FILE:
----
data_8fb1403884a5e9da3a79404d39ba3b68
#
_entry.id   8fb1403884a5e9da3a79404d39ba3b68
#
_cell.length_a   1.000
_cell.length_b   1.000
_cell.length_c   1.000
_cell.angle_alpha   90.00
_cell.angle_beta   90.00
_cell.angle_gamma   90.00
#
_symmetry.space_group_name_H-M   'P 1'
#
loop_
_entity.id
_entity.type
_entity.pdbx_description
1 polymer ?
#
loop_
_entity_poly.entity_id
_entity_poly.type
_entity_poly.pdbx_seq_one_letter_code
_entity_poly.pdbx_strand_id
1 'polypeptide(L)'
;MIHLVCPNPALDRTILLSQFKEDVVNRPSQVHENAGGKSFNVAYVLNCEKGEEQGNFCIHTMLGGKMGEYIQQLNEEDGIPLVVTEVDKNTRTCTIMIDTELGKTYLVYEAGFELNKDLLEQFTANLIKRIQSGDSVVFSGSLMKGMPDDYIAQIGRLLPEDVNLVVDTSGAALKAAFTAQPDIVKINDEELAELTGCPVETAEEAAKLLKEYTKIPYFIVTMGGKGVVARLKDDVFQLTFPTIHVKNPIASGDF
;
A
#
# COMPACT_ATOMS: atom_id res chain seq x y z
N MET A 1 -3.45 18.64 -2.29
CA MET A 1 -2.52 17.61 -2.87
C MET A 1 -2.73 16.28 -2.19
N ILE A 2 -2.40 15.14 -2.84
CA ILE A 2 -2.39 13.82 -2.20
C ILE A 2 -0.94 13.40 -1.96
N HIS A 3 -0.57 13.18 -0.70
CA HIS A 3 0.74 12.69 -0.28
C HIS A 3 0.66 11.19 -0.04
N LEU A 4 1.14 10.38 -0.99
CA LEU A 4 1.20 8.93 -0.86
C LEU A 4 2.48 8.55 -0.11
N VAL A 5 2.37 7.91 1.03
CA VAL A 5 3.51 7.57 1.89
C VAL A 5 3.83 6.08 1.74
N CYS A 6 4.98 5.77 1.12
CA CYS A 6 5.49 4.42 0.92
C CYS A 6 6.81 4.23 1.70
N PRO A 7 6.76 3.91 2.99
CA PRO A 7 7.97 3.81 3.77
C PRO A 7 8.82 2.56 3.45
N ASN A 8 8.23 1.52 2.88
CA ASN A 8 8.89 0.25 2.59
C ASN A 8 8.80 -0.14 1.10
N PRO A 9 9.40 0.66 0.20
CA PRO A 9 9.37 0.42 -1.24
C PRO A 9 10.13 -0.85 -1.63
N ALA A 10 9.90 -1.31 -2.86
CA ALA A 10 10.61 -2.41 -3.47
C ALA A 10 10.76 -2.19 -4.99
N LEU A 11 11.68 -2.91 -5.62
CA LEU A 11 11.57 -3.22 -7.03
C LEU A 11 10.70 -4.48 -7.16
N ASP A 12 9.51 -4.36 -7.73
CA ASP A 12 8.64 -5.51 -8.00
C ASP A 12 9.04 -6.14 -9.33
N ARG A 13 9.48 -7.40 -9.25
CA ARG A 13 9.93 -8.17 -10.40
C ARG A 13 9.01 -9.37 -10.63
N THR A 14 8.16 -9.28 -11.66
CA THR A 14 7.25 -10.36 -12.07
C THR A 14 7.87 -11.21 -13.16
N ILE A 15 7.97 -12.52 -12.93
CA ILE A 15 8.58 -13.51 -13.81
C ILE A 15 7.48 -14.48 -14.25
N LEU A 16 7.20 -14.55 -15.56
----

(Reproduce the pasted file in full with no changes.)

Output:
data_8fb1403884a5e9da3a79404d39ba3b68
#
_entry.id   8fb1403884a5e9da3a79404d39ba3b68
#
_cell.length_a   1.000
_cell.length_b   1.000
_cell.length_c   1.000
_cell.angle_alpha   90.00
_cell.angle_beta   90.00
_cell.angle_gamma   90.00
#
_symmetry.space_group_name_H-M   'P 1'
#
loop_
_entity.id
_entity.type
_entity.pdbx_description
1 polymer ?
#
loop_
_entity_poly.entity_id
_entity_poly.type
_entity_poly.pdbx_seq_one_letter_code
_entity_poly.pdbx_strand_id
1 'polypeptide(L)'
;MIHLVCPNPALDRTILLSQFKEDVVNRPSQVHENAGGKSFNVAYVLNCEKGEEQGNFCIHTMLGGKMGEYIQQLNEEDGIPLVVTEVDKNTRTCTIMIDTELGKTYLVYEAGFELNKDLLEQFTANLIKRIQSGDSVVFSGSLMKGMPDDYIAQIGRLLPEDVNLVVDTSGAALKAAFTAQPDIVKINDEELAELTGCPVETAEEAAKLLKEYTKIPYFIVTMGGKGVVARLKDDVFQLTFPTIHVKNPIASGDF
;
A
#
# COMPACT_ATOMS: atom_id res chain seq x y z
N MET A 1 -3.45 18.64 -2.29
CA MET A 1 -2.52 17.61 -2.87
C MET A 1 -2.73 16.28 -2.19
N ILE A 2 -2.40 15.14 -2.84
CA ILE A 2 -2.39 13.82 -2.20
C ILE A 2 -0.94 13.40 -1.96
N HIS A 3 -0.57 13.18 -0.70
CA HIS A 3 0.74 12.69 -0.28
C HIS A 3 0.66 11.19 -0.04
N LEU A 4 1.14 10.38 -0.99
CA LEU A 4 1.20 8.93 -0.86
C LEU A 4 2.48 8.55 -0.11
N VAL A 5 2.37 7.91 1.03
CA VAL A 5 3.51 7.57 1.89
C VAL A 5 3.83 6.08 1.74
N CYS A 6 4.98 5.77 1.12
CA CYS A 6 5.49 4.42 0.92
C CYS A 6 6.81 4.23 1.70
N PRO A 7 6.76 3.91 2.99
CA PRO A 7 7.97 3.81 3.77
C PRO A 7 8.82 2.56 3.45
N ASN A 8 8.23 1.52 2.88
CA ASN A 8 8.89 0.25 2.59
C ASN A 8 8.80 -0.14 1.10
N PRO A 9 9.40 0.66 0.20
CA PRO A 9 9.37 0.42 -1.24
C PRO A 9 10.13 -0.85 -1.63
N ALA A 10 9.90 -1.31 -2.86
CA ALA A 10 10.61 -2.41 -3.47
C ALA A 10 10.76 -2.19 -4.99
N LEU A 11 11.68 -2.91 -5.62
CA LEU A 11 11.57 -3.22 -7.03
C LEU A 11 10.70 -4.48 -7.16
N ASP A 12 9.51 -4.36 -7.73
CA ASP A 12 8.64 -5.51 -8.00
C ASP A 12 9.04 -6.14 -9.33
N ARG A 13 9.48 -7.40 -9.25
CA ARG A 13 9.93 -8.17 -10.40
C ARG A 13 9.01 -9.37 -10.63
N THR A 14 8.16 -9.28 -11.66
CA THR A 14 7.25 -10.36 -12.07
C THR A 14 7.87 -11.21 -13.16
N ILE A 15 7.97 -12.52 -12.93
CA ILE A 15 8.58 -13.51 -13.81
C ILE A 15 7.48 -14.48 -14.25
N LEU A 16 7.20 -14.55 -15.56